Planning your Bed & Breakfast Stay

June 4, 2004

B&B Basics - Since the arrival of the Internet there are thousands of first time bed and breakfast goers. For the first-timers there are some basics to make your stay more comfortable for yourself and your innkeeper; and to help you understand the experience. Once you've stayed in a bed and breakfast, you'll never stay anywhere else!

First and foremost is to understand that you are staying in someone's home as was in the 'old days'. Most bed and breakfasts are owner-operated, and some are run by innkeepers. Most of the things in the home are usually antiques, fine linens and bedding, family heirlooms, and the like - which is what makes it so special. Those things are not replaceable as they would be in a hotel.

Almost all bed and breakfasts offer complimentary refreshments and a fridge in a common area to keep things cold, but don't allow eating in the rooms. So if you're not sure what is permitted, please ask.

Your innkeeper will also be happy to inform you of all there is to do in their area and supply you with maps and brochures, or make dinner and tour reservations. You receive much more personal attention at a bed and breakfast than you would in a hotel or motel. Your innkeeper will be happy to give you a history of their home and the area, the best places to go, the best places to eat, and the places to avoid.
Breakfast is always special. Not only are you enjoying the culinary talents of your host, but you get to meet and greet the other guests. Sometimes you'll meet people from the other side of the globe or run into an old high school chum you haven't seen in 25 years! Usually the menu is the same for all. Some places can accommodate special dietary requests, but I would advise asking when making your reservation.

There are some bed and breakfasts that accept babies and very young children. Most don't. Usually the cut off age is 7+. A bed and breakfast is normally not child proofed (unless a special room or cottage is available for families), and really not appropriate for very young children. Most folks who go to bed and breakfasts are looking for some peace and quiet. I can't vouch for everyone, but once you try it you'll never go back! Bed and breakfasts are great places for women traveling alone. They are also lovely and different places for small weddings, wedding breakfasts, dinners, small business functions and the like. Just ask your host what is available.

Do Some Advance Research - It's a good idea to do some research about a bed and breakfast before you visit - your idea of 'romantic' may be very different from someone else's! But remember that many guidebook authors stay for free when reviewing a bed and breakfast, and thus you may have to read between the lines to get an idea of the place. Does 'cozy' mean comfortable or cramped? Does 'friendly' mean gracious or intrusive? Read carefully, and whenever possible, consult visitors' reviews. Many e-mail discussion lists and sites on the web allow guests to share their experiences.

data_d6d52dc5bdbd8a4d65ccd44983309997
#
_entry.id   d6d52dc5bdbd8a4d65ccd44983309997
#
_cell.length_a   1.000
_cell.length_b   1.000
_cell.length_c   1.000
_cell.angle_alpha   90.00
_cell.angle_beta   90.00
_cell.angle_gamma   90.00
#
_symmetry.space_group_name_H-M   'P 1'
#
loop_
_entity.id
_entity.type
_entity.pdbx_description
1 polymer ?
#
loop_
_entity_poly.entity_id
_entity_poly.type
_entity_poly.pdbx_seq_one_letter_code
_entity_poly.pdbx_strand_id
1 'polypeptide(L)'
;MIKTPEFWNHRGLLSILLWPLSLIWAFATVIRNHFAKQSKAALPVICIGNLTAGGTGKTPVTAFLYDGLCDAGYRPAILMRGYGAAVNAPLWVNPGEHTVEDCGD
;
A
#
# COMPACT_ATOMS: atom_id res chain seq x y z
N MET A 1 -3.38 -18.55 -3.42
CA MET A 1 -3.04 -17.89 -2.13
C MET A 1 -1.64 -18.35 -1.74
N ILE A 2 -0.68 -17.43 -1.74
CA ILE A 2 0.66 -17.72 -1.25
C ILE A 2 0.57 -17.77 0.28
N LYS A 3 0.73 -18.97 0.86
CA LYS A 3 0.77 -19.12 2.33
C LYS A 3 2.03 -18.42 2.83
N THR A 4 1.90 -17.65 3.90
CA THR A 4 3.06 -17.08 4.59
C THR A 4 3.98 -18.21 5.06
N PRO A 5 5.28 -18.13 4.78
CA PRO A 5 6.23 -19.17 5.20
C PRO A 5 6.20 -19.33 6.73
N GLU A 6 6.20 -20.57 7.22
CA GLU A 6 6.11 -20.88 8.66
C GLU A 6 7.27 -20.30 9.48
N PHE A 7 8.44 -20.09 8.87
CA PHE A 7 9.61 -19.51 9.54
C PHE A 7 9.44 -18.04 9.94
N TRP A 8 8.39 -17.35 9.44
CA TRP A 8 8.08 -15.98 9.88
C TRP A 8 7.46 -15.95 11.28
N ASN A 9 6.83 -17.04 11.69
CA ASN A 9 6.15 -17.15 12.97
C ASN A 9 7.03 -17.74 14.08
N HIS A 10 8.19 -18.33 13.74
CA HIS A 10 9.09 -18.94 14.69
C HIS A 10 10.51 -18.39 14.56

Handicap Accessibility - Many bed and breakfasts are not handicap-accessible. Make sure to notify the innkeeper and request a room on the main floor.

Let Your Host Know When You Will Be Arriving What makes a B&B owner happy is to know when the guests are arriving at their door. It doesn't have to be precise, but more or less accurate. Remember, not every B&B owner can sit and wait for you all day. Call or write and let the owner know when you are arriving. This consideration will save the host/hostess their time and you from arriving at the house without the host/hostess being there. If you are staying at a bed and breakfast and your stated arrival time changes by more than an hour, please make a call and let your hosts know.

Shared vs. Private Baths -Remember: MANY bed and breakfasts are equipped with shared baths. If this is a problem, request a private bath prior to making reservations

Special Activities and Packages - If for some reason you find yourself alone on a holiday, be sure to check with the local B&Bs about their activities. Many specialize in making everyone have a special time in their 'home away from home'. 'I'll be home for Christmas' doesn't say which home!!! Lots of owners have B&Bs because they have an empty nest syndrome - so not only will you receive happiness, but you will also bring sunshine into their lives!

Stay for More Than One Night - In planning your stay at a B&B, allow enough time to enjoy what the area offers, with some time for relaxation. Hosts appreciate a stay of more than one night for the opportunity to become acquainted, and provide help in seeing and doing what is of interest to the guest, without imposing on a tight schedule of time. You'll find a 2-night stay is more than twice as pleasant as a 1-night stay, and a 3-night stay more than 3 times better
Understand the Cancellation Policy - When you make a reservation with a B&B be sure you understand their cancellation policy. You will find that the cancellation period is often much longer than for motels. For holidays you may find cancellation periods as long as 45 days.